12. Nashville Sunrise Session - Middle Tennessee Shutterbugsl - Sept. 2, 2011

    Launch Tennessee: This is why startups hate working with politicians

    A quick update from Pando’s department of public fights we really don’t have time for… Pando historians will remember that, last year, our flagship Nashville conference (then called “Southland”) was produced in partnership with “Launch Tennessee,” the state-funded regional development agency tasked with encouraging entrepreneurship in Tennessee. We were responsible for the on-stage content and guests, and brought in the vast majority of sponsors, and Launch Tennessee helped with logistics and fronted part of the cost. This year’s event — Pandoland! —…
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    Senators introduce bill to rein-in law enforcement use of location data

    Numerous senators from around the country have (re-)presented a bill which would require law enforcement to obtain warrants before gathering location information from phones, GPS devices, and the “stingrays” which mimic cell towers to gather data. The bill was co-written by Sen. Ron Wyden (D-OR.), who has previously argued against the National Security Agency’s surveillance programs and the FBI’s efforts to force tech companies to include “backdoors” into their products to assist with domestic spying. The bill’s inclusion of location…
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    Apple may have compromised everyone’s security for access to China

    Apple is said to have given the Chinese government access to the software used in its iPhones to conduct “security checks” meant to ensure the privacy of China’s citizens. The revelation comes courtesy of a tweet from one of China’s state-run publications and a Beijing News report claiming Apple chief executive Tim Cook authorized the checks. China’s government originally delayed the launch of Apple’s latest iPhones within the country because it feared they might be used by foreign governments to…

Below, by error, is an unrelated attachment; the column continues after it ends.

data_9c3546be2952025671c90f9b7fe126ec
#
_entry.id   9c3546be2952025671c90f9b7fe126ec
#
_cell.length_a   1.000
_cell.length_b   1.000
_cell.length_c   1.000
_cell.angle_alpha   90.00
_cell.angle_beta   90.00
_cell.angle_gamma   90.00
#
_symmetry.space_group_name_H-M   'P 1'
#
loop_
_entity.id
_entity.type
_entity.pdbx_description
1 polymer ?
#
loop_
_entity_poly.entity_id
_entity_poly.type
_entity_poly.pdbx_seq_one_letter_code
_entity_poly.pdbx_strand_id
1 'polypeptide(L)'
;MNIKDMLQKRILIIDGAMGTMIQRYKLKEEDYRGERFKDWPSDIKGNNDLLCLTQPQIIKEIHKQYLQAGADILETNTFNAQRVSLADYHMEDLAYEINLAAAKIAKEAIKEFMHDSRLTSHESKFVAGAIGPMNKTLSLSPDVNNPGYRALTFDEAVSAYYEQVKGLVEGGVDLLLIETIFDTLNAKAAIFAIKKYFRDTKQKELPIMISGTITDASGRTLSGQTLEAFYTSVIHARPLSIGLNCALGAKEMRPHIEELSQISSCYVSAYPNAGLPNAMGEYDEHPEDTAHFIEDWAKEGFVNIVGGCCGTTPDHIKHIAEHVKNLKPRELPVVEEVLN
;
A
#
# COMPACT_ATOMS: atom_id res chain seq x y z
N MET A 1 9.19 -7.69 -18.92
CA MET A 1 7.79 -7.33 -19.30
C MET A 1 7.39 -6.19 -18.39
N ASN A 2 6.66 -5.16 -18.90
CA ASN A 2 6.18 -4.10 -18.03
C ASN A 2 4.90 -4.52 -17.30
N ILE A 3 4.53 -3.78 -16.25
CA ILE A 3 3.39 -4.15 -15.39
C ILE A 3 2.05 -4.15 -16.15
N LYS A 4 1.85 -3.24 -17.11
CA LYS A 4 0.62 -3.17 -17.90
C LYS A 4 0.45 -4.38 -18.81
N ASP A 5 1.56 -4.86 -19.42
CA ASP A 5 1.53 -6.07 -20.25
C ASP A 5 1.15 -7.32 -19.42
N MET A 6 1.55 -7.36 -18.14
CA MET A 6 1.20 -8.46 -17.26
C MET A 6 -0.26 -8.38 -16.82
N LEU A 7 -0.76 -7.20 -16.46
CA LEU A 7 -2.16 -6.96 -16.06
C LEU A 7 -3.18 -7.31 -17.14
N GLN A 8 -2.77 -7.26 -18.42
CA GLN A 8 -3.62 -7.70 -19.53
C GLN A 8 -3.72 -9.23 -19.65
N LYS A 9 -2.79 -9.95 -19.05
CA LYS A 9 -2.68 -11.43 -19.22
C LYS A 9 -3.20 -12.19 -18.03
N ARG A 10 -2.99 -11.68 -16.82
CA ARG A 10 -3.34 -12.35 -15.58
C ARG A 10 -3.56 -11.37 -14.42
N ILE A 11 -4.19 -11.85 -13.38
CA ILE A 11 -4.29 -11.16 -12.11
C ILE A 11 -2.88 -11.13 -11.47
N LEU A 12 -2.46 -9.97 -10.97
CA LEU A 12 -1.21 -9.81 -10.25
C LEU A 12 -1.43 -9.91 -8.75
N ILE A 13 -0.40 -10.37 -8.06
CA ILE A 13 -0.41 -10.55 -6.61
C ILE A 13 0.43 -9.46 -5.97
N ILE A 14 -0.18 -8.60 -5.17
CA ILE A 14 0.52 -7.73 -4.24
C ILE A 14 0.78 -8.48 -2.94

16. Aaron Levie

    After a long, long road to IPO, Box’s shares pop 60 percent in early trading

    After more than a year of fits and stops along the road to IPO, shares of enterprise storage company Box began trading this morning on the New York Stock Exchange. The company completed the sale 12.5 million shares to investors at a price of $14 per share yesterday, exceeding its pre-IPO estimated range of $11 to $13, but falling short of the $20 per share at which it raised its last private round in July 2014. The offering will…
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    Twinning: The Winklevoss brothers reveal plans for a regulated Bitcoin exchange dubbed Gemini

    Stop me if you’ve heard this one before: the Winklevoss twins have a brilliant idea and they’ve hired some smart-as-hell programmers to help build it for them. The good news is, this latest idea is about as far from the college social network Tyler and Cameron Winklevoss famously “invented” while at Harvard. That said, it stands a good chance of being just about as controversial. The brothers’ new project, Gemini, is a self-described “next generation bitcoin exchange” that is “…
  19. behind bars

    Barrett Brown and the United States’ war on journalism

    The criminalization of journalism in the United States continued yesterday with the sentencing of Barrett Brown, an independent journalist who covered the Anonymous collective who received 63 months in federal prison and was ordered to pay $890,000 in restitution. (The 28 months he has already served in prison will be deducted from the sentence.) Brown was arrested for publishing links to stolen information which was made public by Anonymous and other hacker groups. That’s right: merely linking to already-public data which happened to have…
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    Twitter doesn’t need to “beat” Instagram — and should feel no shame about telling people to stop using it

    You probably wouldn’t hear Pepsi overtly tell customers to stop drinking Coca-Cola. They might make veiled attacks on a non-specific “competitor” in an advertisement. But without empirical evidence for why Pepsi is better than Coke, mentioning Coke by name would not only risk drawing undue attention to a product that is already more popular than Pepsi — it would also come off as a little desperate. And yet, according to Mashable, that’s what Twitter has ostensibly done with a prompt sent…